Senior Fellow Stephen Sestanovich argues that to understand where Vladimir Putin will lead Russia, viewers should look to three things in his state of the union address: how he defines the country’s present problems, what he proposes as solutions to them, and how he sets out his long-term vision for Russia.
Following Barack Obama's executive action to give as many as five million immigrants legal status in the United States, Julia Sweig reflects in her column on other potential areas where the President could leave his mark during his last two years in office.
Sheila Smith examines how domestic pressure in Japan, the release of U.S. citizens detained by North Korea, and a new UN resolution referring North Korean leaders to the International Criminal Court on charges of crimes against humanity could potentially shape Tokyo’s ongoing efforts to learn the fates of Japanese citizens abducted by Pyongyang decades ago.
The nuclear negotiations with Iran should continue, writes CFR President Richard N. Haass. Though any reachable deal will inevitably be imperfect, it should be judged against the potential alternatives of war or multiple nuclear-armed states in the Middle East.
Matthew Waxman reflects on the international legality of the East China Sea Air Defense Identification Zone (ADIZ), declared by China one year ago. Importantly, this zone includes a large area of the East China Sea, including islands the legal possession of which China disputes with Japan. Waxman discusses the somewhat ambiguous and developing legal field surrounding ADIZs in this particular context and beyond.
Gayle Tzemach Lemmon writes that the Obama administration’s lack of clear strategy in combating ISIS and its misunderstanding of ISIS’ appeal have kept the United States from making real progress in the conflict in Syria.
The Wall Street Journal asks Michael Levi and Andrew P. Morriss whether the U.S. should act unilaterally to reduce greenhouse gas emissions. Levi answers “yes,” arguing that cutting greenhouse gas emissions now would enhance public health and the international credibility of the United States, and that reasonable action now would reduce long-term costs.
The United States has now conducted 500 targeted killings, which have killed an estimated 3,674 people, including 473 civilians. However, as Micah Zenko points out, these operations have not diminished the size of targeted terrorist groups.
The recent U.S.-China climate deal has inspired both celebration and skepticism. Michael Levi responds to each, noting that while the terms of the agreement are in themselves insufficient to reign in global warming, the deal is a “genuine success” as diplomatic progress toward reducing climate risk.
The threat posed by the Islamic State of Iraq and Syria (ISIS) is being overblown to a dangerous and untruthful degree by U.S. government officials, who are getting away with it without question. Micah Zenko argues that U.S. officials must envision America’s enemies “more accurately and honestly.”
Going from Monrovia, Liberia to Belgium to New York meant enduring power outages, fever checks, Ebola questionnaires, and the hallway from hell. But the hysteria that dominated America's view of Ebola and the open disdain for travelers from the hard-hit region that was the norm in the United States in late October have yielded to what seems a very rational, smart way of keeping track of returnees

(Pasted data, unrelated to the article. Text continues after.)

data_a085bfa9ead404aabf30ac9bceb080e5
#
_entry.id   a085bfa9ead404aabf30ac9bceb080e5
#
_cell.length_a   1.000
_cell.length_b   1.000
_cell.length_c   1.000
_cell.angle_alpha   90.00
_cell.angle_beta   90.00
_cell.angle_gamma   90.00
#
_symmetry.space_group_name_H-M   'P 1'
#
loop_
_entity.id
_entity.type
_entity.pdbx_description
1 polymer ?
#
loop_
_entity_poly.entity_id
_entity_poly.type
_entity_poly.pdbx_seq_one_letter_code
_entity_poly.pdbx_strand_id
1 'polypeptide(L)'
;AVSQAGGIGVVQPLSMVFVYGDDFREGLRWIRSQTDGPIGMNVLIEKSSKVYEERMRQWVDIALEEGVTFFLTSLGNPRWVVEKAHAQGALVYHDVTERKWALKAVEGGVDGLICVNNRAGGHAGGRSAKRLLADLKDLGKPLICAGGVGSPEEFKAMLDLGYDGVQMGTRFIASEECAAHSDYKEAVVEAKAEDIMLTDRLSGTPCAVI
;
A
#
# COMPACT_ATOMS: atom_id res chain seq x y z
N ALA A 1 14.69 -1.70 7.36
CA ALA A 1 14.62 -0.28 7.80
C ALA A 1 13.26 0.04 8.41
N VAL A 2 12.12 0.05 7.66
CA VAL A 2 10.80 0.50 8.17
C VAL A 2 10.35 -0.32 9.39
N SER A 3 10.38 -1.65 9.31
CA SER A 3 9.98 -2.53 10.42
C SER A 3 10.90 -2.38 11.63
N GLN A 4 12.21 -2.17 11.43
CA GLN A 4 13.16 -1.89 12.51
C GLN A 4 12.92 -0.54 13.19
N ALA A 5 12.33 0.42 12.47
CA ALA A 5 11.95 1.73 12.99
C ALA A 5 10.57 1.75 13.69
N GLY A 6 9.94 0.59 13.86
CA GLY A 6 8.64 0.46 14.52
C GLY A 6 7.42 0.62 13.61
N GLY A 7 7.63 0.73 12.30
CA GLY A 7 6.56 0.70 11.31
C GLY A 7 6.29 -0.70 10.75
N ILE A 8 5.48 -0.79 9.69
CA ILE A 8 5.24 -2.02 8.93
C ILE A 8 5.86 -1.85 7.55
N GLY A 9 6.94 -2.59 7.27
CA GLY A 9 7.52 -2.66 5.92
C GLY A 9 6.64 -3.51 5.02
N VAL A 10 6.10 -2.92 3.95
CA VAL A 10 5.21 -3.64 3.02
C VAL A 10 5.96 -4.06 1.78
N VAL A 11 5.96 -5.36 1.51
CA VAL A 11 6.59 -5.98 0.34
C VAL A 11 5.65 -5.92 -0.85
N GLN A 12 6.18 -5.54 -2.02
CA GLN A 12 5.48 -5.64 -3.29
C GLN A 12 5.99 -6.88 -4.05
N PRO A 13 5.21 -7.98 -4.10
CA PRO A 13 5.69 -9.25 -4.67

Julia Sweig reflects in her column this week on the challenges in U.S.-Latin American relations, and the failure of Washington to create basic guideposts based on a realistic assessment of the political, economic, security and demographic dimensions of our interdependence, our fault-lines and the opportunities therein.
With Secretary of Defense Chuck Hagel recent annoucement of the results of two reviews of the Department of Defense’s nuclear-weapons enterprise, Adam Mount argues that the Obama administration must prove that its basic bargain—a safe, secure, effective and declining arsenal—is possible in a post-Cold War world.
Authors: Mark P. Lagon and Judith G. Kelly ForeignPolicy.com
In this op-ed, Mark Lagon and Judith Kelley argue for the need to prioritize appointing a respected and influential professional to become the next U.S. ambassador-at-large to combat trafficking in persons.
Rates of heart disease, cancer, diabetes, and other noncommunicable diseases (NCDs) in low- and middle-income countries are increasing faster than in wealthier countries. The Independent Task Force outlines a plan for collective action on this growing epidemic.
Campbell evaluates the implications of the Boko Haram insurgency and recommends that the United States support Nigerian efforts to address the drivers of Boko Haram, such as poverty and corruption, and to foster stronger ties with Nigerian civil society.
Koblentz argues that the United States should work with other nuclear-armed states to manage threats to nuclear stability in the near term and establish processes for multilateral arms control efforts over the longer term.
The authors argue that it is essential to begin working now to expand and establish rules and norms governing armed drones, thereby creating standards of behavior that other countries will be more likely to follow.
Learn more about CFR’s mission and its work over the past year in the 2014 Annual Report. The Annual Report spotlights new initiatives, high-profile events, and authoritative scholarship from CFR experts, and includes a message from CFR President Richard N. Haass. Read and download »
Now Available: Foreign Policy Begins at Home
The biggest threat to America's security and prosperity comes not from abroad but from within, writes CFR President Richard N. Haass in his provocative new book. More